I love it when we stumble upon things as we need it. I have struggled with weight and body issues forever!! I’ve been pondering the idea of how my over eating and weight have actually benefited and helped me. It’s been difficult to comprehend as they both have caused so much pain. Your article has really shed light on these positives and have challenged me to see the beauty of what I have hated all along.
    I am so happy that I stumbled upon your inspirational words this Saturday morning. I am excited to read more. Thanks for inspiring me, and showing me ways I can better accept myself.
    With much gratitude,
    A person your words have touched

  • Mary Canada

    This resonates with me hardcore. I’m around 330 (ever notice fat girls are the only ones who say “around such-and-such” in relation to their weight? I just realized this. Anytime a skinny girl has talked to me about their weight they have a precise number) and I’m mostly ok and comfortable with it, but not always. However, it has been several years now that I have been on the fence about gastric bypass surgery. Why? If I’m honest, it’s because I’m scared, I’m scared of missing the things you listed, of not recognizing myself in the mirror, of disappearing. The last time I was 130lbs was in fifth grade, and they want me to be less than that as an adult? It’s scary. Thank you for writing this, it is reassuring to see the looking-back point of view and know that, although there are things to misses about this weight, maybe they’re worth giving up for the things to look forward to, and even if I never decide to go forward with it, there are lots of things to love now 🙂

  • Jennifer Moorhead

    I love how honest this is! Such a rare thing in the public sphere these days. Interesting perspective. Love it! Hate articles that you know what they will say before you even read them.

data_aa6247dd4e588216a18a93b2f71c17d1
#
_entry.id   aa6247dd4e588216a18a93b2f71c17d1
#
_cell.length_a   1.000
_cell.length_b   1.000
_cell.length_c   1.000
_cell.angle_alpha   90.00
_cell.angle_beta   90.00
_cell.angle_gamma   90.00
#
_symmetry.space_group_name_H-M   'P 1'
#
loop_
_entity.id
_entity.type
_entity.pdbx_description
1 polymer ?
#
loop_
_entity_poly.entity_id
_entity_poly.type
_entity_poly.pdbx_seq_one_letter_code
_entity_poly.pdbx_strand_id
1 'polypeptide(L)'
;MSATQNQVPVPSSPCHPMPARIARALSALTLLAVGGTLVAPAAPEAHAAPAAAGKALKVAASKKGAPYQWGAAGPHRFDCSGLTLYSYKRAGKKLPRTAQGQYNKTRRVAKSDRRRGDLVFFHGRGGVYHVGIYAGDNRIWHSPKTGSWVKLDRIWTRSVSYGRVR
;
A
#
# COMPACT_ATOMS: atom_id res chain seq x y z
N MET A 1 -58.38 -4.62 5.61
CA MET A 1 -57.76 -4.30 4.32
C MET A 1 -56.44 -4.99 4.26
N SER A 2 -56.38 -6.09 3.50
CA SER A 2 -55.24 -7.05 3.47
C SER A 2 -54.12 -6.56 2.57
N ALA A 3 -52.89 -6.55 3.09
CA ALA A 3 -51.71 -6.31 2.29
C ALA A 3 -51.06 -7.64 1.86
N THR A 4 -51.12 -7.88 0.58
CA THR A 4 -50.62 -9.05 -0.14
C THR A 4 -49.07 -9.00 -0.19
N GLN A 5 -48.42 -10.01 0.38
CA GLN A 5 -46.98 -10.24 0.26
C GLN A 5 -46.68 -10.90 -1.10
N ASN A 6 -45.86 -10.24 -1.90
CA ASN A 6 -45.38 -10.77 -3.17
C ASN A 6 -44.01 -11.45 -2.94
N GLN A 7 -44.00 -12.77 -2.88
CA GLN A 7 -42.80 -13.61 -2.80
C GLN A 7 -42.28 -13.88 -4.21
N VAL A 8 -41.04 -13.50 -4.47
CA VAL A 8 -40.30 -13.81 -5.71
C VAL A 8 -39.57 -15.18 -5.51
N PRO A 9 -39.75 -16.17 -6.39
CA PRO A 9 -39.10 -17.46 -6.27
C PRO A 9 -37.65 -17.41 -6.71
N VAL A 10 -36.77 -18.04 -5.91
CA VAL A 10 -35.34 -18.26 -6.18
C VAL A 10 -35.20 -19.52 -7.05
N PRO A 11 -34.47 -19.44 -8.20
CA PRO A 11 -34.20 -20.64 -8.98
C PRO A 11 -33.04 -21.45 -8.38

• jheri

    A friend sent this post and I loved it. I’ve never been heavy – in fact I have to work to keep my weight – and I’m athletic, but being different and the perspective and empathy that it gives is a blessing I only have realized in the past few years.

    I’m very tall for a woman at 6’3 and have to deal with stares and nasty comments to me and behind my back. It was very depressing for a long time, but now I value my height and can appreciate the good. It has certainly helped me understand others who are not valued for their appearance. I found it particularly interesting that you mention friendliness once people know you. That happens with me – I guess I’m not seen as competition.

  • Sigrun

    Thank you for this. Very inspiring.

    I just want to tell you, for your own amusement, that I got here through an article in an icelandic news paper about this very post. I thought you might find it interesting and/or extemely surreal and funny 😉 http://www.mbl.is/smartland/heilsa/2014/03/24/eg_sakna_thess_stundum_ad_vera_feit_3//?fb_action_ids=10152754443954199&fb_action_types=og.recommends

    • Coffey

      Love it! Build me a following and I’ll come and visit 🙂

  • Kat

    This was so touching. I started to tear up and almost read Katy instead of Kelly at the end. Thank you for sharing. I live in NJ and I am interested in a Skype session. Please email me when you have time

    • Coffey

      Katy, send me an email and I’m happy to add you to my waitlist!
      I’m so glad, and, of course, a little sad, that my writing hit home. Take good care of you.

  • Margie Fuller


    I have just run across your ad on Facebook (god how I hate those things, but am so grateful for yours). I have been learning more about you. The key phrase that made me click through was “I was once morbidly obese,” and as I’m sure you completely understand, I felt like maybe I had finally found someone that I can follow who knows what I am experiencing in my pursuit of improved health.